EUROPE: Last Words

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May 5. In Warsaw Foreign Minister Josef Beck said to his Parliament: "I hear demands for annexation of Danzig. . . . I get no reply to our proposal ... of a common guarantee of the existence and rights of the Free City. . .. We have given to the German Reich all railway facilities, we have allowed its citizens to travel without customs or passport formalities from the Reich to East Prussia. . . . But we have . . . no grounds whatever for restricting our sovereignty on our own territory. . . . We in Poland do not know the conception of peace at any price."

June 8. Great Britain sent an emissary to Moscow.

August 5. Although the conversations in Moscow seemed to make scant headway, Britain and France together sent a military mission to discuss plans for mutual defense with the Soviet Army.

August 21. At midnight the German press suddenly announced that Foreign Minister Joachim von Ribbentrop would go to Moscow to negotiate an anti-aggression pact with the Soviet Union.

August 23. From Berlin British Ambassador Sir Nevile Henderson flew to Berchtesgaden with a note from Mr. Chamberlain saying: "War between our two peoples would be the greatest calamity that could occur. . . . I cannot see that there is anything in the questions arising between Germany and Poland which could not . . . be resolved without the use of force. . . ."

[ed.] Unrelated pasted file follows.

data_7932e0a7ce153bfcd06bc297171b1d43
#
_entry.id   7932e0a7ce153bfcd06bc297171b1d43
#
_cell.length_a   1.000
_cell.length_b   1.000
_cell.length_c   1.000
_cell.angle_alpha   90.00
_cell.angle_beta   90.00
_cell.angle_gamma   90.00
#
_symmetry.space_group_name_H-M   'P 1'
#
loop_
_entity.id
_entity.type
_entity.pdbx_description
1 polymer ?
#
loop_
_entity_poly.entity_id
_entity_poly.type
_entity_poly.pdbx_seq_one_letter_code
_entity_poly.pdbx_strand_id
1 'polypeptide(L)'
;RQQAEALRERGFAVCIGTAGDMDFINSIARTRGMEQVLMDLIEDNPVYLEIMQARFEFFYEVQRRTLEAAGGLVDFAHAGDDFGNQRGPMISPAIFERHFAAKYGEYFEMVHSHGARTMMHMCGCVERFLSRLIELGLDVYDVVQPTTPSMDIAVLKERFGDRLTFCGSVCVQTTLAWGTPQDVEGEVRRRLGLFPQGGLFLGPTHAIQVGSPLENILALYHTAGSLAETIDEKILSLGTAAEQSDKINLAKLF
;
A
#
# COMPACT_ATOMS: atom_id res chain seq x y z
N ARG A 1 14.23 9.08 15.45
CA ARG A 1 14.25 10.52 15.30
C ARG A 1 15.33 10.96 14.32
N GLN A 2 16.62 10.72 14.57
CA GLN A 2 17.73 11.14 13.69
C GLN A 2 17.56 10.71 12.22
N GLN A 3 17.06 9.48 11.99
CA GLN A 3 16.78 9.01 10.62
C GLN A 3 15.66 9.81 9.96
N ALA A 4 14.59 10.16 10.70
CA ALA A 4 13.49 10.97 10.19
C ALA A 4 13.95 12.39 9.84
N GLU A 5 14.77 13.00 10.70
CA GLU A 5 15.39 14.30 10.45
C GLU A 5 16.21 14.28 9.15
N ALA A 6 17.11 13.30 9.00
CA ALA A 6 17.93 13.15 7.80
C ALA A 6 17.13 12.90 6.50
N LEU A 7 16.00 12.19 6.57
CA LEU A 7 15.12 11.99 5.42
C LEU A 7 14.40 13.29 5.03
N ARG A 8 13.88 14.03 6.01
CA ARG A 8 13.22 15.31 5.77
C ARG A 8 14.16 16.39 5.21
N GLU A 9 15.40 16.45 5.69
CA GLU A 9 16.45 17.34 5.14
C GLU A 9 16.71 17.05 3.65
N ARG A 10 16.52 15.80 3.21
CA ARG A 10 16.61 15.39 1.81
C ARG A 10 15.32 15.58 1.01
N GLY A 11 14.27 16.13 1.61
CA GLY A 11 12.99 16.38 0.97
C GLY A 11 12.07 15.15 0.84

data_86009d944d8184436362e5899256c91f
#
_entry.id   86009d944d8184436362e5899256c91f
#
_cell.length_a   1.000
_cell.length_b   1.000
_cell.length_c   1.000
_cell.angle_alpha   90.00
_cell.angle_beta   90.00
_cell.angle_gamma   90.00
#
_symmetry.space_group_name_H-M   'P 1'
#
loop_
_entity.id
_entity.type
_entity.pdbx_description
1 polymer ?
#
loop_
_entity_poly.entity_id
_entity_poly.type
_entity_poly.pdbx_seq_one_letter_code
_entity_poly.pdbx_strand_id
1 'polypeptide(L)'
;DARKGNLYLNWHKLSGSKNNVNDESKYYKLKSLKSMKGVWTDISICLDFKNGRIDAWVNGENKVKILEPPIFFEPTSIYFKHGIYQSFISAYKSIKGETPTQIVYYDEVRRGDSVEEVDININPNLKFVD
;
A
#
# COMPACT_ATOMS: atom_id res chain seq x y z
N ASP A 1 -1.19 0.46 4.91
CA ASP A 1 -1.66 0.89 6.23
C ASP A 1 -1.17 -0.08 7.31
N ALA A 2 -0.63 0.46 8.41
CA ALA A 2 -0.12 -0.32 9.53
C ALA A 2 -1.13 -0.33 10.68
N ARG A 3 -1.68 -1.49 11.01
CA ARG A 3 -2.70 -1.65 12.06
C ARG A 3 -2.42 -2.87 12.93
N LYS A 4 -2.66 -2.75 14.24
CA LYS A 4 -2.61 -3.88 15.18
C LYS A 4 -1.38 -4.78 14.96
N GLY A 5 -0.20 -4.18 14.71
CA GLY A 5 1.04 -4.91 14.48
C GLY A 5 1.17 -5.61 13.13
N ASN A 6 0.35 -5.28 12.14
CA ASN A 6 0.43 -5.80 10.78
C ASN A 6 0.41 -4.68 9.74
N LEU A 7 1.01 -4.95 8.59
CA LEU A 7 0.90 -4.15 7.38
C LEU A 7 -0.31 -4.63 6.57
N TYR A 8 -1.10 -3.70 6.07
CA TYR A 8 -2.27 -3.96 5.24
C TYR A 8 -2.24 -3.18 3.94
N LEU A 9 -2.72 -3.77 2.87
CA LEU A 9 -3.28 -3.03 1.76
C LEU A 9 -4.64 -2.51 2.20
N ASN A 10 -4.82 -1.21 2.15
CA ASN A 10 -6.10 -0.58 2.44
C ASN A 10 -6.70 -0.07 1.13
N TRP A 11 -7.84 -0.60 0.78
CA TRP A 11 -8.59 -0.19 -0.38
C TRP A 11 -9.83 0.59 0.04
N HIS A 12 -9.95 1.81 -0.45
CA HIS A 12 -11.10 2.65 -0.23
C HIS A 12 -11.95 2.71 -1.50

The Fzig, the Corridor, a protectorate over Poland. Then he retired to write out his answer. It was handed to Sir Nevile later in the day: "Your Excellency informs me . . . that you will be obliged to render assistance to Poland. . . . I . . . assure you that it can make no change in the determination of the Reich Government. . . . I have all my life fought for Anglo-German friendship. The attitude adopted by British diplomacy . . . has, however, convinced me of the futility of such an attempt."

August 24. Hitler flew back to his Chancellery from Berchtesgaden; Ribbentrop, the Soviet agreement signed and sealed, flew home from Moscow.

August 25. In London Great Britain, to make her meaning clear, signed a treaty with Poland making official her ironclad promise of military aid to Poland. In Berlin Hitler sent for the British and French Ambassadors. To Sir Nevile he said (as quoted by the British White Paper from Sir Nevile's notes): "Poland's actual provocations have become intolerable. . . . War between England and Germany could at best bring some profit to Germany but none at all to England. The F then also be ready to accept a reasonable limitation of armaments."

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